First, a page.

IRBIL/BOGOTA: Mustafa Makki Karim, 24, fled Baghdad for the relative safety of Iraq’s semi-autonomous Kurdistan region last year following a spate of death threats by pro-Iran groups for his role in the protest movement that erupted against government corruption and incompetence in October 2019.
During the unrest that followed, the young activist earned the moniker “Joker” for the clown mask he wore to hide his identity as he and his “Armored Division of Tahrir” defended their camp in Baghdad’s Victory Square.
“I left my life, my family, my friends, my future for my country and for the souls of the people we lost,” Karim told Arab News from the safety of his Irbil bedsit. He took a bullet in his leg and lost sight in one eye after Iraqi troops fired birdshot into the crowd.
Now Karim and others like him have been forced into hiding — nursing injuries he sustained in clashes with security forces and militia thugs, fearful for those who chose to remain behind.
Their fears are hardly unfounded. On May 9, Ihab Al-Wazni, a coordinator of protests in the Shiite shrine city of Karbala, was killed outside his home by men on motorbikes. A vocal opponent of corruption and Iran’s influence in Iraq, Al-Wazni was a key figure of the protest campaign.
October 2019 marked the beginning of the biggest grassroots social movement in Iraq’s modern history. Fed up with a corrupt ruling elite, seen as beholden to foreign powers, the young Iraqis who came of age following the fall of dictator Saddam Hussein marched in their hundreds of thousands in cities across the country, demanding the overthrow of the post-2003 order.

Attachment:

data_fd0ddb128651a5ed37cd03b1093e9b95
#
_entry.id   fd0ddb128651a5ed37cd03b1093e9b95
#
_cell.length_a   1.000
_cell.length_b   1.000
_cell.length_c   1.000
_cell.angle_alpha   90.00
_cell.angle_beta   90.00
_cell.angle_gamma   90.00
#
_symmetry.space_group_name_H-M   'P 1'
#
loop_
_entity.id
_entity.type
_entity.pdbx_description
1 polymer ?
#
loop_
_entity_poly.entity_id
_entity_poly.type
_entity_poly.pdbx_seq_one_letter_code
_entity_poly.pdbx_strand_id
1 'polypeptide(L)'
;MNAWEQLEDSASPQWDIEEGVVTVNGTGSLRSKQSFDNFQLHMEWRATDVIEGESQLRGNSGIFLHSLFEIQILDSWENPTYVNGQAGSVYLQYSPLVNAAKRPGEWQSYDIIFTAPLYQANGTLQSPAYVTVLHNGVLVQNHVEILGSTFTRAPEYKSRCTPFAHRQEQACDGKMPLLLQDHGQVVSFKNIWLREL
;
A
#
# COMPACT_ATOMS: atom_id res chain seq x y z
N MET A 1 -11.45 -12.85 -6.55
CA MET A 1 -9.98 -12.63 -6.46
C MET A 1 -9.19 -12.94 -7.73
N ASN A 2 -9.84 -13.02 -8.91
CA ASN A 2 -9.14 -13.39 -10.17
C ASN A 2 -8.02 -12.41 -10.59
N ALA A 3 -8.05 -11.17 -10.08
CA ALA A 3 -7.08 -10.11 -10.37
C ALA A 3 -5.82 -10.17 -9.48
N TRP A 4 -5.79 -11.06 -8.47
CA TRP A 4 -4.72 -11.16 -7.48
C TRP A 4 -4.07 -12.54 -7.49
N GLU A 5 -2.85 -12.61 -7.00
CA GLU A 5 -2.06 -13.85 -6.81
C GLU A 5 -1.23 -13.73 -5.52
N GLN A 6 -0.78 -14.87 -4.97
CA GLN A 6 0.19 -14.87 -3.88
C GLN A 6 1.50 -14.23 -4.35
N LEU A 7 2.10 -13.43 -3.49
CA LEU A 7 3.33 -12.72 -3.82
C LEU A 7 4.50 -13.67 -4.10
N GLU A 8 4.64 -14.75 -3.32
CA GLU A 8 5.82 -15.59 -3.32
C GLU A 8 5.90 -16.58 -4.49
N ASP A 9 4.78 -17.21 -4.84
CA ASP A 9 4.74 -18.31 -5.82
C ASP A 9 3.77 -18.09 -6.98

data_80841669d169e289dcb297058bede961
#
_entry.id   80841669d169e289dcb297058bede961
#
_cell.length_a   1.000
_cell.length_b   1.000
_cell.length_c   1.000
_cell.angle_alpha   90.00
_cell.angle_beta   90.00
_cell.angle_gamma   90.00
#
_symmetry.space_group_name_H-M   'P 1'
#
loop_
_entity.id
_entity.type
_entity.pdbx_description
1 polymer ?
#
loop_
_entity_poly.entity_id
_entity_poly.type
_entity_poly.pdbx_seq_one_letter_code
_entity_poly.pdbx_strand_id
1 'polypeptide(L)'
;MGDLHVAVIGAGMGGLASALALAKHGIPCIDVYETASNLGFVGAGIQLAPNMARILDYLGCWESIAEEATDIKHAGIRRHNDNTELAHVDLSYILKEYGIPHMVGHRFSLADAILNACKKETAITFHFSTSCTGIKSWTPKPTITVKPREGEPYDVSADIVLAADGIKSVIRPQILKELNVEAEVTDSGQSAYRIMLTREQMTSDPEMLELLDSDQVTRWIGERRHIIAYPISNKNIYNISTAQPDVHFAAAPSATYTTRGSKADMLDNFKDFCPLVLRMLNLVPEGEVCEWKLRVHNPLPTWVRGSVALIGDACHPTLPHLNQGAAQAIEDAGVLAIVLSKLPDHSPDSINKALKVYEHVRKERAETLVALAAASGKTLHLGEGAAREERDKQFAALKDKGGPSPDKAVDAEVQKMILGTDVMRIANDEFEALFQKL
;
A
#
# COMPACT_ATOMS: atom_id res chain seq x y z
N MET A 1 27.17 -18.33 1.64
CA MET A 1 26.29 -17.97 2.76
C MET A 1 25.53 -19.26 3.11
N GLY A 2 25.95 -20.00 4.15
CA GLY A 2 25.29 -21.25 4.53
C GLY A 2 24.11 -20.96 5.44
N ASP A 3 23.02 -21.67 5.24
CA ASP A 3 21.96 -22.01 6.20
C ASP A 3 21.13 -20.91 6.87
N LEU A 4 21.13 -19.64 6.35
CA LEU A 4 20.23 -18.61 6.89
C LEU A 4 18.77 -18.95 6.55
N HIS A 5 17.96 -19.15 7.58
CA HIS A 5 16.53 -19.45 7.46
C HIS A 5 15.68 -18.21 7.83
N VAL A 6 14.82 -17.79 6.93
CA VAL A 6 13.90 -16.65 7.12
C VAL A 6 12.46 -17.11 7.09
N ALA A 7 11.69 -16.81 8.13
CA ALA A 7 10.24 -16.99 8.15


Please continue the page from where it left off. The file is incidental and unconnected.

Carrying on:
Scenes of defiance played out in Baghdad’s Tahrir Square, with pitched battles between protesters and security forces on the adjoining bridges leading to the fortified Green Zone, where government officials and foreign diplomats watched with unease.
Around 600 people were killed as a result of their association with the protest movement — many on the streets during rallies, others targeted on their doorsteps away from the rallies.
According to Amnesty International, the global human rights monitor, hundreds of people were killed by live ammunition, military-grade teargas canisters and other weapons deemed inappropriate for civilian crowd control. Many soldiers and police officers were wounded by lumps of concrete and petrol bombs thrown by protesters.
“I started to protest to end this corrupt political class,” Karim told Arab News. “My life was totally changed by the protests. I was a university student. I celebrated graduation in Tahrir Square. I used to go from Tahrir to my university to do my exams and then go back to the demonstrations.”